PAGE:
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The Top Benefits of Grass-Fed Food

By Adam Sinicki | Nutrition | Unrated

When thinking about nutrition you can get pretty deep thinking about all the factors that ultimately result in how healthy your diet is and how much you're going to benefit from it. The rabbit hole goes as deep as you want it to and if you aren't careful you can get lost in a sea of health advice and quackery…

For example, you might spend a lot of time thinking about what you eat… but how much time do you spend thinking about what that ate? As in, you're eating cow… but what was that cow's diet like before it ended up on your plate? That's precisely what we're talking about when we look at grass-fed beef or butter, because when you eat those products you're indirectly eating the same grass that the cow did. That's what Mufasa from 'The Lion King' would call 'the circle of life'.

Why Grass-Fed?

When a cow eats, this provides it with the raw materials its body uses to convert into tissues. Literally cows 'are what they eat', and thus when you eat them, you get more or less nutritional value based on what they had been fed.

When it comes to selecting a cow's diet, farmers will pick one of two options. The first is grass, and the second is grains. And the general consensus is that those cows fed with grass will benefit you more in terms of nutrition.

Look at it this way: cows evolved eating grass and wouldn't likely have had much access to grains of any kind in the wild. Do you remember the last time you stumbled across grains lying about when walking through the forest? Didn't think so. As such, grass will naturally contain all of the things necessary to promote optimal health in cows, and that means that those cows will be better for your health in turn.

The Health Benefits of Grass-Fed Beef

For instance, cows that eat grass will have a higher content of omega 3 fatty acid as compared with cows fed with grains (1). Specifically, grass-fed beef contains roughly 2-5 times more omega 3 than grain-fed which could help to reduce blood pressure, arthritis, depression and asthma while also supporting healthy brain function.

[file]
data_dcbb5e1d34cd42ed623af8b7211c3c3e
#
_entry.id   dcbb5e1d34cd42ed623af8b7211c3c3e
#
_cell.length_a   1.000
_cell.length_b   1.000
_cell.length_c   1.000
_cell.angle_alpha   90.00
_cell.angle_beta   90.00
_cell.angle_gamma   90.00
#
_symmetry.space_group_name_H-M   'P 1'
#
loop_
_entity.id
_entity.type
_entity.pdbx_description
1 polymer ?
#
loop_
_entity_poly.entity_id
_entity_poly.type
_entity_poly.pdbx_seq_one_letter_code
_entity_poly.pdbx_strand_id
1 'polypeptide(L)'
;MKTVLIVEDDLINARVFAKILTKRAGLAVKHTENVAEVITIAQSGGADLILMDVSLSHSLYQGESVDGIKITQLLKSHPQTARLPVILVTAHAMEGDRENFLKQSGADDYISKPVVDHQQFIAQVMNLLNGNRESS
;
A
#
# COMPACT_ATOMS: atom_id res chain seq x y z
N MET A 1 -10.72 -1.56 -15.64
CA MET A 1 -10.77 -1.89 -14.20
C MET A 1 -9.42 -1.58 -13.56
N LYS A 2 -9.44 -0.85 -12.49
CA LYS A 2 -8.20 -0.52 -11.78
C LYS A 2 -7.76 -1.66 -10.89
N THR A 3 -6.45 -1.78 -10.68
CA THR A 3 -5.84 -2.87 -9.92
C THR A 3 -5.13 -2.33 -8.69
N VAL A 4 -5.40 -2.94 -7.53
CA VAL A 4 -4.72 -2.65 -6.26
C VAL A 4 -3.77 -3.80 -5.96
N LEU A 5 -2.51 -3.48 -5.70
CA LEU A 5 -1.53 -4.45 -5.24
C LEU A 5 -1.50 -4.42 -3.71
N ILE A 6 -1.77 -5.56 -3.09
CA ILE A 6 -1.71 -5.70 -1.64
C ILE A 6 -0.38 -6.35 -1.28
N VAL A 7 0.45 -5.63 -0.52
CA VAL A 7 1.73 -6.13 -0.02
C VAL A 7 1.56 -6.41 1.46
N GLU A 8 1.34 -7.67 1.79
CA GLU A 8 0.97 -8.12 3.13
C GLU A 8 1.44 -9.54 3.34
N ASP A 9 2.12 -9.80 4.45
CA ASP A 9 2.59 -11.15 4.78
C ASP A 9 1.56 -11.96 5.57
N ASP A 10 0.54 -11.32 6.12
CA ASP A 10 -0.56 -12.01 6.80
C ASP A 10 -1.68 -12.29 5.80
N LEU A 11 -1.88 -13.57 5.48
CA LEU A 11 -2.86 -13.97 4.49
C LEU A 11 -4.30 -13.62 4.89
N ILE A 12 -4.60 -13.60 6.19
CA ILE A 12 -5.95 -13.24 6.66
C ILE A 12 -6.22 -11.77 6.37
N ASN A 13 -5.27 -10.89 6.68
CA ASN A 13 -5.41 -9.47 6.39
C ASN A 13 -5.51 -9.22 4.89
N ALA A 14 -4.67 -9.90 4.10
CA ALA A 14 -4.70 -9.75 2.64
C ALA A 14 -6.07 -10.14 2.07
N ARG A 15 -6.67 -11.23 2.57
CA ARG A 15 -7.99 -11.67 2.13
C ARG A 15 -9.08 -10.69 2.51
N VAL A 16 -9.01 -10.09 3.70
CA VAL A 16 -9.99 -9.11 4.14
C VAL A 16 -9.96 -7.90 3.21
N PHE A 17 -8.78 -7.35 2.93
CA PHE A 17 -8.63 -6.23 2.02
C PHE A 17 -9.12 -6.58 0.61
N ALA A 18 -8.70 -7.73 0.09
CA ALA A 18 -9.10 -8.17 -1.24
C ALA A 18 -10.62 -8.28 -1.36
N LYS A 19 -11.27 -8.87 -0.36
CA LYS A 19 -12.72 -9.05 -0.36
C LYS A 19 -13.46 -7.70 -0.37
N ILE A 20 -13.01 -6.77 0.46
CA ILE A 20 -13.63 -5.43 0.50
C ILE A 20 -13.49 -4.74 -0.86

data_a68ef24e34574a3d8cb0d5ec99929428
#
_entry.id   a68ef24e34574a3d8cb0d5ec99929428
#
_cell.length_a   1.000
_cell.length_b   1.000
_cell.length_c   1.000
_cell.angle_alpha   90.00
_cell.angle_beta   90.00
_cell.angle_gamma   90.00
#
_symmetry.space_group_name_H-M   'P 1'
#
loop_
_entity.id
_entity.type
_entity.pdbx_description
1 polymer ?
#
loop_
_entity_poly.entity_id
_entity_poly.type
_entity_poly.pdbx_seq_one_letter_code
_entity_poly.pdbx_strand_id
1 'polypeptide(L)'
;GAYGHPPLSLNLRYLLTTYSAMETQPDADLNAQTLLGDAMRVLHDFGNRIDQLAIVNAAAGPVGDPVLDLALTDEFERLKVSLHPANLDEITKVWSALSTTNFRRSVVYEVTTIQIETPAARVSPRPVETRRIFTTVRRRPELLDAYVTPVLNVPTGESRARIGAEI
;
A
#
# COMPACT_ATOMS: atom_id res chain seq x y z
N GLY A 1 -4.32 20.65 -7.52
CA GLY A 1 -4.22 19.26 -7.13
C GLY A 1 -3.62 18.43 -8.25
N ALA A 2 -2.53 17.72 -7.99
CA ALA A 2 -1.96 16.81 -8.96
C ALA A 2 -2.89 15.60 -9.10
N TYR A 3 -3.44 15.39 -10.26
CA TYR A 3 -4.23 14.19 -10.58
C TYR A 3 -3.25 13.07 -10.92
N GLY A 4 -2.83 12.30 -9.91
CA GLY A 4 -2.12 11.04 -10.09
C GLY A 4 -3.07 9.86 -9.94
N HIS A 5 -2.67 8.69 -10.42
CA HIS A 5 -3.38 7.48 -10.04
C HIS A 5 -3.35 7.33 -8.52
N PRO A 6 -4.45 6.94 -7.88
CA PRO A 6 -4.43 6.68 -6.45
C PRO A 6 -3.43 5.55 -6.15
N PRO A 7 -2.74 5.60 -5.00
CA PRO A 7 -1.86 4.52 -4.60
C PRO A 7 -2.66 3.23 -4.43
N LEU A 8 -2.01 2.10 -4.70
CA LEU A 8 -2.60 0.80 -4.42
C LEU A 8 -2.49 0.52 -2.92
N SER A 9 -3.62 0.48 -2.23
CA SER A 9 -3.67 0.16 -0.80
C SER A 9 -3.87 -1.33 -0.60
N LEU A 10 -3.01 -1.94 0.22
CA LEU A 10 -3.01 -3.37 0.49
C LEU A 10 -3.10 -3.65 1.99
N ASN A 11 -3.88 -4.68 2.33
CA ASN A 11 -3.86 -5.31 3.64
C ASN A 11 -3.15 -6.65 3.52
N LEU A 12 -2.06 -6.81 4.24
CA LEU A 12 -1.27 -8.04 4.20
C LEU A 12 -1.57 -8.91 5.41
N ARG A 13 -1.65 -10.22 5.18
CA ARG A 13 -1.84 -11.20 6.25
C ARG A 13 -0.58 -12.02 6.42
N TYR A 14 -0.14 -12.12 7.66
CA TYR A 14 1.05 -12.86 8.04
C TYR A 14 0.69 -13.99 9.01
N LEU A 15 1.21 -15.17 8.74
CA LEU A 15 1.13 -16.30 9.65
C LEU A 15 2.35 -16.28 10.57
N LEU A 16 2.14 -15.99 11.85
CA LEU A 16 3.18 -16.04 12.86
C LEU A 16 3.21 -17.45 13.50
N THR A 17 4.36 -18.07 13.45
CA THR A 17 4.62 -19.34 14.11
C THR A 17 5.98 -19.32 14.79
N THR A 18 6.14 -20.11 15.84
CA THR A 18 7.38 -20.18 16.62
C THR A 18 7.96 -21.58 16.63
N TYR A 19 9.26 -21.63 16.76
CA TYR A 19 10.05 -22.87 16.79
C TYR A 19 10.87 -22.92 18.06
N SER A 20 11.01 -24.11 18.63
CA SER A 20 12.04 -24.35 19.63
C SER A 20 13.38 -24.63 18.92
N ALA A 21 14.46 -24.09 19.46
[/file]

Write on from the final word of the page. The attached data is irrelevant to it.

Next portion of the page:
The content of saturated fat in grass-fed beef is also superior. Grass-fed contains higher levels of stearic acid (2) with lower amounts of palmitic and myristic acid. All you need to know is that this is marginally better for cholesterol.

Grass-fed beef is also higher in antioxidants, vitamins and minerals (3). Carotenoids for instance (a precursor to vitamin A) are found in high quantities in grass and not at all in grains. Thus grass-fed beef will contain more carotenoids in their tissue which means you'll get more carotenoids when you eat them.


Did you know that you can actually tell whether a steak came from grass-fed or grain-fed beef just by looking at it? This proves just how true it is that 'you are what you eat' and it makes for a good party trick when eating out.

The carotenoids in grass for instance are partly what give it its colour, which is why a cow that has eaten lots of grass will actually result in a slightly yellower steak (4). This makes it appear also slightly lighter (though you might have to see two side-by-side in order to tell with accuracy).

It's also true that grass-fed steak tends to have a slightly healthier looking glaze on top – you can literally see that the steak is healthier.


So there you have it, don't just think about your diet… think about the diet of the thing you're eating. And I said that this rabbit hole went as deep as you wanted… so now the question to ask yourself is whether the grass that that cow ate was grown organically…

Seriously though, while there are health benefits to eating grass-fed, it's worth noting that these are very minor and really it's more important just to make sure you are eating a balanced and varied diet. Grass-fed beef is a little more expensive, so if you're concerned about health and on a tight budget there are more cost effective ways to make a difference to your diet.

Adam Sinicki

Adam Sinicki is a full time writer who spends most of his time in the coffee shops of London. Adam has a BSc in psychology and is an amateur bodybuilder with a couple of competition wins to his name. His other interests are self improvement, general health, transhumanism and brain training. As well as writing for websites and magazines, he also runs his own sites and has published several books and apps on these topics. He lives in London, England with his girlfriend and in his spare time he enjoys climbing, travelling, playing games, reading comics and eating sandwiches. Circle Adam on Google+! 

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